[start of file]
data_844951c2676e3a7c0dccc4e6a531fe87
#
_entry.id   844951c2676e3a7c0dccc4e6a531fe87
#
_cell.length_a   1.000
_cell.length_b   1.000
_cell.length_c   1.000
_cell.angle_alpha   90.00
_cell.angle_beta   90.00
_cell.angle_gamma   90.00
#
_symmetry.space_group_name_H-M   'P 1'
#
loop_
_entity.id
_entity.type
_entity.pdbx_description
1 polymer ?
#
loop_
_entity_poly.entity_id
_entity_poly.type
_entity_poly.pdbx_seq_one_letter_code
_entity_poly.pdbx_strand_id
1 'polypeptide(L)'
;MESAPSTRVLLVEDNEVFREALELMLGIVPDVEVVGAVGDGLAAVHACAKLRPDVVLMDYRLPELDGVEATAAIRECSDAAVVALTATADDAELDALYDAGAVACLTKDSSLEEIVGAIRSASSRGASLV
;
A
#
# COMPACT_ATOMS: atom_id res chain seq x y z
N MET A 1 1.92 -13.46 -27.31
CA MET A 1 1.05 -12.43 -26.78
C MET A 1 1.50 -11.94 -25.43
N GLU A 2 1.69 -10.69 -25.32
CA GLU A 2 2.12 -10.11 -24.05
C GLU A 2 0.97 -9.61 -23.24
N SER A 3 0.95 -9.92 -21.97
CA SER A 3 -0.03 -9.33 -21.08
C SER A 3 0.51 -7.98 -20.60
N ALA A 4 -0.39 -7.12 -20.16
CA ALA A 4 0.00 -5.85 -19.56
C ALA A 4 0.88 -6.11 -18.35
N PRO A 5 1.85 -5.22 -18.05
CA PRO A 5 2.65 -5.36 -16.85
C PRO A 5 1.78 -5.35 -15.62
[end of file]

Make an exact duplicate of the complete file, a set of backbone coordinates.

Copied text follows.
data_844951c2676e3a7c0dccc4e6a531fe87
#
_entry.id   844951c2676e3a7c0dccc4e6a531fe87
#
_cell.length_a   1.000
_cell.length_b   1.000
_cell.length_c   1.000
_cell.angle_alpha   90.00
_cell.angle_beta   90.00
_cell.angle_gamma   90.00
#
_symmetry.space_group_name_H-M   'P 1'
#
loop_
_entity.id
_entity.type
_entity.pdbx_description
1 polymer ?
#
loop_
_entity_poly.entity_id
_entity_poly.type
_entity_poly.pdbx_seq_one_letter_code
_entity_poly.pdbx_strand_id
1 'polypeptide(L)'
;MESAPSTRVLLVEDNEVFREALELMLGIVPDVEVVGAVGDGLAAVHACAKLRPDVVLMDYRLPELDGVEATAAIRECSDAAVVALTATADDAELDALYDAGAVACLTKDSSLEEIVGAIRSASSRGASLV
;
A
#
# COMPACT_ATOMS: atom_id res chain seq x y z
N MET A 1 1.92 -13.46 -27.31
CA MET A 1 1.05 -12.43 -26.78
C MET A 1 1.50 -11.94 -25.43
N GLU A 2 1.69 -10.69 -25.32
CA GLU A 2 2.12 -10.11 -24.05
C GLU A 2 0.97 -9.61 -23.24
N SER A 3 0.95 -9.92 -21.97
CA SER A 3 -0.03 -9.33 -21.08
C SER A 3 0.51 -7.98 -20.60
N ALA A 4 -0.39 -7.12 -20.16
CA ALA A 4 0.00 -5.85 -19.56
C ALA A 4 0.88 -6.11 -18.35
N PRO A 5 1.85 -5.22 -18.05
CA PRO A 5 2.65 -5.36 -16.85
C PRO A 5 1.78 -5.35 -15.62